CHILDREN as young as 10 and 11 are being treated for addiction to heroin and crack cocaine in Liverpool's drug clinics.
There are at least 50 children under 16 being treated for addiction to drugs in Merseyside and Cheshire. In parts of the Wirral, under-16s now form 10% of new clients.
These shocking statistics are revealed in a new study into the region's drug users which looks at abuse over the past decade and takes a snapshot of the situation in 2001.
It has been compiled by university academics working at the centre for public health at John Moores university.
Academics looked at 9,000 addicts in treatment in the region, but it is estimated the real number of addicts may be twice this number - and their addiction costs them around £370 a week.
The picture of the Merseyside drug scene painted in this study reveals the staggering growth of crack cocaine and people using drugs at younger and younger ages.
The average age of heroin use in Wirral now is just 19.8 years.
Since 1990, the average age of people arrested by Merseyside police for drugs offences has dropped from 25 to 23.
Last week, police seized the largest haul of crack ever found in Britain during raids in Crosby.
And drug clinics in Liverpool now report that half their heroin addicts are also addicted to crack.
Wirral has the highest proportion of drug addicts per 1,000 population, with 14 people in treatment per 1,000, closely followed by Liverpool with 11, Sefton with eight and Knowsley with seven.
It is the first time that drug data in the region has been provided at a primary healthcare trust level.
Other findings reached by the John Moores studies include:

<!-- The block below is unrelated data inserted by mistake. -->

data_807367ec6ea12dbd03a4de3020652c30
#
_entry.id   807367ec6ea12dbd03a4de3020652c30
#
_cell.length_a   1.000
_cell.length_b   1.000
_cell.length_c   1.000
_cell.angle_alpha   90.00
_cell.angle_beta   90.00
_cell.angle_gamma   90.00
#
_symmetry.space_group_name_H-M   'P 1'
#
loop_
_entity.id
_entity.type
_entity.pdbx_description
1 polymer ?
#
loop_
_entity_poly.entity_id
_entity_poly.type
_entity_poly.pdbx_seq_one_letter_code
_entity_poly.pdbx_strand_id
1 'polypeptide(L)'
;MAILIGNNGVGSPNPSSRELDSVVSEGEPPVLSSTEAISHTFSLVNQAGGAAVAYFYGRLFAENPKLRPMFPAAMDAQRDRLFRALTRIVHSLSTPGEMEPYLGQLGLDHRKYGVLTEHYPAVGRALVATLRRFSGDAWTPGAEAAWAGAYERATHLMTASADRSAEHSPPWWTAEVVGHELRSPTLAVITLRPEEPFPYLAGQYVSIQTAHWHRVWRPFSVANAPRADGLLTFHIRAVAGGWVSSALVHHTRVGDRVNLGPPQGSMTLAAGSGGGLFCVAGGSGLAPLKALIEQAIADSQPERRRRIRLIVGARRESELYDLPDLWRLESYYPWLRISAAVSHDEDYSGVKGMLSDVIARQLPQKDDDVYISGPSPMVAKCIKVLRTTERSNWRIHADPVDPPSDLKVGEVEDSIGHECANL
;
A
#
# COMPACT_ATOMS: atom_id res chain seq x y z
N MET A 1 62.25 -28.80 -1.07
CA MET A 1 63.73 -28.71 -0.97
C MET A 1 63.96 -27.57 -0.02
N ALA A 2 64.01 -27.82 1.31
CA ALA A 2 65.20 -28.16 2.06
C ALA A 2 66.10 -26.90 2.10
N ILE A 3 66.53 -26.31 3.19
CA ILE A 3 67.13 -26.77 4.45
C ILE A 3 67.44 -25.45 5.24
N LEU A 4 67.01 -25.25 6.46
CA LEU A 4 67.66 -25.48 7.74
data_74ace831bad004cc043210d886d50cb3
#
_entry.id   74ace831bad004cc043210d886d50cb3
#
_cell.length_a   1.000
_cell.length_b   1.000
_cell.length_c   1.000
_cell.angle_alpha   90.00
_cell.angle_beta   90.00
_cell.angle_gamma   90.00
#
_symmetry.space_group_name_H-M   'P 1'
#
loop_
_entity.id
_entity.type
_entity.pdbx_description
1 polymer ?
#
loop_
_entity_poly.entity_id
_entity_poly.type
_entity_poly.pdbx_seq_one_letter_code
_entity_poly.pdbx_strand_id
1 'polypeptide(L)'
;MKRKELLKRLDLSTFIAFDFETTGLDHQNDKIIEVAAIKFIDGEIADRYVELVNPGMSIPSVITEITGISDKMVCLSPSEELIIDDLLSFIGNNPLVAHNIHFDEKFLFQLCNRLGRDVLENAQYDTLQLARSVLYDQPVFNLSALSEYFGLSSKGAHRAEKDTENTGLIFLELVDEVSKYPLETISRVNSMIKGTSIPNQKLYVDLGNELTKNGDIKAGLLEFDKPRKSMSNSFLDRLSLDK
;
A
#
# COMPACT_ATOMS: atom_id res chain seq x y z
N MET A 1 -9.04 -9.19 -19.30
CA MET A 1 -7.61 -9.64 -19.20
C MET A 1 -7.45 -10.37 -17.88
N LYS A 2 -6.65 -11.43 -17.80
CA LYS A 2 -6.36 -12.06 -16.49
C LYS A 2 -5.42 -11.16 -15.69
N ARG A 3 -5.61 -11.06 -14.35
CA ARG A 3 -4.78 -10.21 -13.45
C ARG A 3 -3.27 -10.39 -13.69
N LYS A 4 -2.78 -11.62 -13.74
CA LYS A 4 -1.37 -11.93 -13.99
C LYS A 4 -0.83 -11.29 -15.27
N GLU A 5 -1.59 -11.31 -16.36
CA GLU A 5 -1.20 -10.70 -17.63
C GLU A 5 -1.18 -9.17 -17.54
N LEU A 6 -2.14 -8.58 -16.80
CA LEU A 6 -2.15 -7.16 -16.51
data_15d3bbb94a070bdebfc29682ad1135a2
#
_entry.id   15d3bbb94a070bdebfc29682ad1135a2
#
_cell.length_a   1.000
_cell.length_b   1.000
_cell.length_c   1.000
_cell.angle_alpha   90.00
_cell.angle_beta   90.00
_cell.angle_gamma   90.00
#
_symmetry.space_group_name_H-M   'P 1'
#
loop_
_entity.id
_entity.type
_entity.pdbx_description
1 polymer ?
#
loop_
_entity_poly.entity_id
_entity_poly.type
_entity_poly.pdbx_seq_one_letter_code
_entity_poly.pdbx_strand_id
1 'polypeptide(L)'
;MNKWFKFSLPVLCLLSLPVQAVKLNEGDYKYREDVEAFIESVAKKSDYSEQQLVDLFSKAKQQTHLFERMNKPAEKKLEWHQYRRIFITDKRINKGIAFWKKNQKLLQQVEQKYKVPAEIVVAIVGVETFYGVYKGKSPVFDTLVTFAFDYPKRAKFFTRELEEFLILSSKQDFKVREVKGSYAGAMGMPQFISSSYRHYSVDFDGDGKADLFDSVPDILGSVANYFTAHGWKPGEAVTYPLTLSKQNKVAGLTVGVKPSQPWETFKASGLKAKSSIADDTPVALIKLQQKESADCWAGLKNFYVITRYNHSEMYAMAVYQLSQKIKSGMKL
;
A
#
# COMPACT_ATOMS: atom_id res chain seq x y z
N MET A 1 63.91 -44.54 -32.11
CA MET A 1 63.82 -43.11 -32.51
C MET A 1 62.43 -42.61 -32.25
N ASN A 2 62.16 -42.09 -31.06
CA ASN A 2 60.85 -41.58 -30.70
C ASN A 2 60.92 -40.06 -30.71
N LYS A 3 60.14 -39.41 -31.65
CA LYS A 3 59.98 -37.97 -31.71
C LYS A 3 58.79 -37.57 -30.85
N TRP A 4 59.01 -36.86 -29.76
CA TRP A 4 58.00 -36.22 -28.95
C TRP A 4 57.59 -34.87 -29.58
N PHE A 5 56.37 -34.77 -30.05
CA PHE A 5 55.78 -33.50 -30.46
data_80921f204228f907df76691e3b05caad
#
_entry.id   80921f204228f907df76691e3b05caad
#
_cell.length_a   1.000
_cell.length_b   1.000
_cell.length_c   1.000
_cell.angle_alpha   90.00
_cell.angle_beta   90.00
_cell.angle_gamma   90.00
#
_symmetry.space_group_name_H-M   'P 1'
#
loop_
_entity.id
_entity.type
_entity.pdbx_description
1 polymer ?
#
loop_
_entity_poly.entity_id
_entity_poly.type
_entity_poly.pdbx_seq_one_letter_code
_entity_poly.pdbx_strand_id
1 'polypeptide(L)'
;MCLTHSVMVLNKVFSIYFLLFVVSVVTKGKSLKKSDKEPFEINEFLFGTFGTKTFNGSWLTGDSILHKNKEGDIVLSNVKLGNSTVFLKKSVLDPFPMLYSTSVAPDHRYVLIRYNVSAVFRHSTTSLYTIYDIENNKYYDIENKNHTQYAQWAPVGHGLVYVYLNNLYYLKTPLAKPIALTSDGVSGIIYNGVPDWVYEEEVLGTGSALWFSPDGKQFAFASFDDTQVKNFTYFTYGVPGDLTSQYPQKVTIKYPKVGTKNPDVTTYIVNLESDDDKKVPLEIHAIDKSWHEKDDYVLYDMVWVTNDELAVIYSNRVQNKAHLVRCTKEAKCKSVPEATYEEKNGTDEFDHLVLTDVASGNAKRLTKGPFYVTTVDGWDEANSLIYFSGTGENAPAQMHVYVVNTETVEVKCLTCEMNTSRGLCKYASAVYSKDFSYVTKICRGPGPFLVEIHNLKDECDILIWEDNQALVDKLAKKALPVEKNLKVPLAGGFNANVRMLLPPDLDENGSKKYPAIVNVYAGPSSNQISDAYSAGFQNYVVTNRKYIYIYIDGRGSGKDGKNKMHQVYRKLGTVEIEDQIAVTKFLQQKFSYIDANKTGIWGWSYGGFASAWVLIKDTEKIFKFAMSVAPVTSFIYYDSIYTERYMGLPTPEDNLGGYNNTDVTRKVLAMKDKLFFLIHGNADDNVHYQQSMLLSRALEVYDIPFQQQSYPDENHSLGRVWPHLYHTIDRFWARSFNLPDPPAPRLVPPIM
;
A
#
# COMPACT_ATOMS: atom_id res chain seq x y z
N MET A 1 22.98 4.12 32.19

* Crack cocaine use is firmly established in central Merseyside and speading to the rest of Merseyside and Cheshire .
* Heroin use was an earlier epidemic in central Merseyside which has gradually spread across the rest of Merseyside.
* The majority of treatment clients who use cocaine and more than a quarter of those who use crack cocaine first used the substances after first contact with drug treatment services.
* This suggests that contact with structured treatment is not preventing individuals, particularly heroin users, from adopting use of new drugs.
* The proportion of people reported in 1990, who are seen in subsequent years, does not appear to be falling, suggesting a population of drug users locked long term into treatment.
* 14% of clients reporting to services in 1990 were still addicted to drugs in 2001
* Between 1997 and 2000, there were large increases in the percentage of arrests for both possession and trafficking that involve both heroin and crack cocaine.
* Crack cocaine and heroin accounted for half of drugs arrests for possession and 60% of trafficking arrests in 1997, compared with 25% and 30%, respectively, in 1997.
'The kids have more money' >>>
'The kids have more money'
JOHN, 32, from Kirkdale, who now works with drug addicts at the Bosco centre in Bootle, got hooked on heroin when he was 13 and later moved on to crack.
He has overdosed three times and served seven years in jail for theft to feed his habit.
He said: "The price of crack and heroin has just fallen and is more readily available than ever.